In earlier grades, students define, evaluate, and compare functions and use them to model relationships between quantities. In this module, students extend their study of functions to include function notation and the concepts of domain and range. They explore many examples of functions and their graphs, focusing on the contrast between linear and exponential functions. They interpret functions given graphically, numerically, symbolically, and verbally; translate between representations; and understand the limitations of various representations.
This simple task assesses whether students can interpret function notation. The four parts of the task provide a logical progression of exercises for advancing understanding of function notation and how to interpret it in terms of a given context.
This lesson unit is intended to help teachers assess how well students are able to understand what the different algebraic forms of a quadratic function reveal about the properties of its graphical representation. In particular, the lesson will help teachers identify and help students who have the following difficulties: understanding how the factored form of the function can identify a graphŐs roots; understanding how the completed square form of the function can identify a graphŐs maximum or minimum point; and understanding how the standard form of the function can identify a graphŐs intercept.
This lesson unit is intended to help teachers assess how well students are able to: articulate verbally the relationships between variables arising in everyday contexts; translate between everyday situations and sketch graphs of relationships between variables; interpret algebraic functions in terms of the contexts in which they arise; and reflect on the domains of everyday functions and in particular whether they should be discrete or continuous.
The purpose of this task is to help students learn to read information about a function from its graph, by asking them to show the part of the graph that exhibits a certain property of the function. The task could be used to further instruction on understanding functions, or as an assessment tool with the caveat that it requires some amount of creativity to decide how to best illustrate some of the statements.
Adult education classrooms are commonly comprised of learners who have widely disparate levels of mathematical problem-solving skills. This is true regardless of what level a student may be assessed at when entering an adult education program or what level class they are placed in. Providing students with differentiated instruction in the form of Push and Support cards is one way to level this imbalance, keeping all students engaged in one high-cognitive task that supports and encourages learners who are stuck, while at the same time, providing extensions for students who move through the initial phase of the task quickly. Thus, all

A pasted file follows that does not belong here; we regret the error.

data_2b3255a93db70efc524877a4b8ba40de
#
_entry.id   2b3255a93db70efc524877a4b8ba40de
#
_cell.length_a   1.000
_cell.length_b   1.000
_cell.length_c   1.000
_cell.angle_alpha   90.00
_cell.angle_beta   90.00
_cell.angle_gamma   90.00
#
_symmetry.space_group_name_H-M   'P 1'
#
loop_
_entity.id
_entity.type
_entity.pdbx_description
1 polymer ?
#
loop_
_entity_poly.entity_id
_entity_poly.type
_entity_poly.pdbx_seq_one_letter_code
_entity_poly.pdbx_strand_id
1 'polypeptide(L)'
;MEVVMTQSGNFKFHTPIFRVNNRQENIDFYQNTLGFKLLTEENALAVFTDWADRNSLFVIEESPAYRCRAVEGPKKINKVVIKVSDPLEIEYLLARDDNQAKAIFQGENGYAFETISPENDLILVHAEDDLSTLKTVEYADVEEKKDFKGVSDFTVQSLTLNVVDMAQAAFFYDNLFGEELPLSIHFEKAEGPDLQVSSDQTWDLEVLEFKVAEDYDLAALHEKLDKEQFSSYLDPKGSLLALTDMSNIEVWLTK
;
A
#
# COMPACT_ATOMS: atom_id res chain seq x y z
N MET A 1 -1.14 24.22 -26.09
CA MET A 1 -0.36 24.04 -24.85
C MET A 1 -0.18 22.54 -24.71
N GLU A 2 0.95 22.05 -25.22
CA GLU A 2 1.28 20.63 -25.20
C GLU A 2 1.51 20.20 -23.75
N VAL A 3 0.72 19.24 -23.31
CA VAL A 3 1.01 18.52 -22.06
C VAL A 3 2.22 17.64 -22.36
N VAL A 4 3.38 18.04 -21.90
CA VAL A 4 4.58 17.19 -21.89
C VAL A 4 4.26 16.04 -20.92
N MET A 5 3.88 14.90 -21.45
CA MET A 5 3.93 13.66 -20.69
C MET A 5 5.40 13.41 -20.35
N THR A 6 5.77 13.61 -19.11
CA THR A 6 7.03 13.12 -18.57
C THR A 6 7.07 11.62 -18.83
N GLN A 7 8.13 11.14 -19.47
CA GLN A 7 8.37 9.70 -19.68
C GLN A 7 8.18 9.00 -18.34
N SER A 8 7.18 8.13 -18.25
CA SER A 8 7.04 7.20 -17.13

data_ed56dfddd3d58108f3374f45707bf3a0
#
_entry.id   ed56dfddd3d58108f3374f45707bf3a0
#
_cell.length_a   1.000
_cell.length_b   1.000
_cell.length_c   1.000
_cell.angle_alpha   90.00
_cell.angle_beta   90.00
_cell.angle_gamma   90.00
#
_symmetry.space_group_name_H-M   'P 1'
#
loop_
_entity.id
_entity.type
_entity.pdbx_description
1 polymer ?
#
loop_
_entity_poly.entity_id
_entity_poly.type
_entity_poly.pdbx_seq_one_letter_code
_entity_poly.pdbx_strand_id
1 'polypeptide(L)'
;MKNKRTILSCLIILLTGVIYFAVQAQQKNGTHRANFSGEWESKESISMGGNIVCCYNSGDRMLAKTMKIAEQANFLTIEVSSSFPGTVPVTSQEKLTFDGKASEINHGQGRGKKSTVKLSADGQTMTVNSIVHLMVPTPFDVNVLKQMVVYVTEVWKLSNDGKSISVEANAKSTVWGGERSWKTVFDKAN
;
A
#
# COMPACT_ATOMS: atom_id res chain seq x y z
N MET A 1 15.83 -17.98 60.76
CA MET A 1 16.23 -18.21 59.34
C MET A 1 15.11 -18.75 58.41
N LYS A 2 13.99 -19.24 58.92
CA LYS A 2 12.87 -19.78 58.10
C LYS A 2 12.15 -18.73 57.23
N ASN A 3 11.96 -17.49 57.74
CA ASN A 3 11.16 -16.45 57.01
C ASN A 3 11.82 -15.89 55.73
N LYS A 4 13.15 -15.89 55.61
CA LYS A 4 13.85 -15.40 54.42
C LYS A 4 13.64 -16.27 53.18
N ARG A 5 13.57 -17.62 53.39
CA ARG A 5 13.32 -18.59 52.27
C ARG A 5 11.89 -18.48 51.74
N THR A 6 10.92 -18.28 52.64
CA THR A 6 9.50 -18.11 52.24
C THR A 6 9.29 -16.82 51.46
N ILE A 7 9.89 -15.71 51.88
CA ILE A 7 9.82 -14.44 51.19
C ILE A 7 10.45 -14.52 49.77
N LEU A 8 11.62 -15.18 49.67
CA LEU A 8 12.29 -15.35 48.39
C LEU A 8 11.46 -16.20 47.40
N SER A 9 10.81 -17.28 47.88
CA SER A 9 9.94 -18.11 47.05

students are continually moving forward during the activity, and when the task ends, all students have made progress in their journey towards developing conceptual understanding of mathematical ideas along with a productive disposition, belief in one’s own ability to successfully engage with mathematics.
This task requires interpreting a function in a non-standard context. While the domain and range of this function are both numbers, the way in which the function is determined is not via a formula but by a (pre-determined) sequence of coin flips. In addition, the task provides an opportunity to compute some probabilities in a discrete situation.
The task is better suited for instruction than for assessment as it provides students with a non standard setting in which to interpret the meaning of functions. Students should carry out the process of flipping a coin and modeling this Random Walk in order to develop a sense of the process before analyzing it mathematically.
This lesson unit is intended to help teachers assess how well students are able to translate between graphs and algebraic representations of polynomials. In particular, this unit aims to help you identify and assist students who have difficulties in: recognizing the connection between the zeros of polynomials when suitable factorizations are available, and graphs of the functions defined by polynomials; and recognizing the connection between transformations of the graphs and transformations of the functions obtained by replacing f(x) by f(x + k), f(x) + k, -f(x), f(-x).
The purpose of the task is to explicitly identify a common error made by many students, when they make use of the "identity" f(x+h)=f(x)+f(h). A function f cannot in general be distributed over a sum of inputs.
The purpose of this task is to give students practice interpreting statements using function notation. It can be used as a diagnostic if students seem to be having trouble with function notation, for example interpreting f(x) as the product of f and x.